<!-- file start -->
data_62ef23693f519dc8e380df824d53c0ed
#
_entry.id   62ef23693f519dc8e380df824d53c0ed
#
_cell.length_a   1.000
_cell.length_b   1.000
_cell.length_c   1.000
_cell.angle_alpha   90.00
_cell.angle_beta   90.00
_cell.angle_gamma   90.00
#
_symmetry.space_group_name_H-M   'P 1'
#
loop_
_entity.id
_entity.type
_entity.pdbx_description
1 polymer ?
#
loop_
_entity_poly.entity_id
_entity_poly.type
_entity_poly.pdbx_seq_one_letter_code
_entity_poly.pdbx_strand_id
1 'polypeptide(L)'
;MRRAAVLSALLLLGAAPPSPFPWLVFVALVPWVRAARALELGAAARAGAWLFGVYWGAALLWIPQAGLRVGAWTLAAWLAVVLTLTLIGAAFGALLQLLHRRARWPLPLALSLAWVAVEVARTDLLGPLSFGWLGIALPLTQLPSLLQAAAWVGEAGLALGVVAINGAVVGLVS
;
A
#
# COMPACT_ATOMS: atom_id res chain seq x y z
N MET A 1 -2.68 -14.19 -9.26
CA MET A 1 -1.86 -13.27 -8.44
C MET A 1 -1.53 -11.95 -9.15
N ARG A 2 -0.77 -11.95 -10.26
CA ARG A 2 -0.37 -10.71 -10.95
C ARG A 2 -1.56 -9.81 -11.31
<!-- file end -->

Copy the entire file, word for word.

data_62ef23693f519dc8e380df824d53c0ed
#
_entry.id   62ef23693f519dc8e380df824d53c0ed
#
_cell.length_a   1.000
_cell.length_b   1.000
_cell.length_c   1.000
_cell.angle_alpha   90.00
_cell.angle_beta   90.00
_cell.angle_gamma   90.00
#
_symmetry.space_group_name_H-M   'P 1'
#
loop_
_entity.id
_entity.type
_entity.pdbx_description
1 polymer ?
#
loop_
_entity_poly.entity_id
_entity_poly.type
_entity_poly.pdbx_seq_one_letter_code
_entity_poly.pdbx_strand_id
1 'polypeptide(L)'
;MRRAAVLSALLLLGAAPPSPFPWLVFVALVPWVRAARALELGAAARAGAWLFGVYWGAALLWIPQAGLRVGAWTLAAWLAVVLTLTLIGAAFGALLQLLHRRARWPLPLALSLAWVAVEVARTDLLGPLSFGWLGIALPLTQLPSLLQAAAWVGEAGLALGVVAINGAVVGLVS
;
A
#
# COMPACT_ATOMS: atom_id res chain seq x y z
N MET A 1 -2.68 -14.19 -9.26
CA MET A 1 -1.86 -13.27 -8.44
C MET A 1 -1.53 -11.95 -9.15
N ARG A 2 -0.77 -11.95 -10.26
CA ARG A 2 -0.37 -10.71 -10.95
C ARG A 2 -1.56 -9.81 -11.31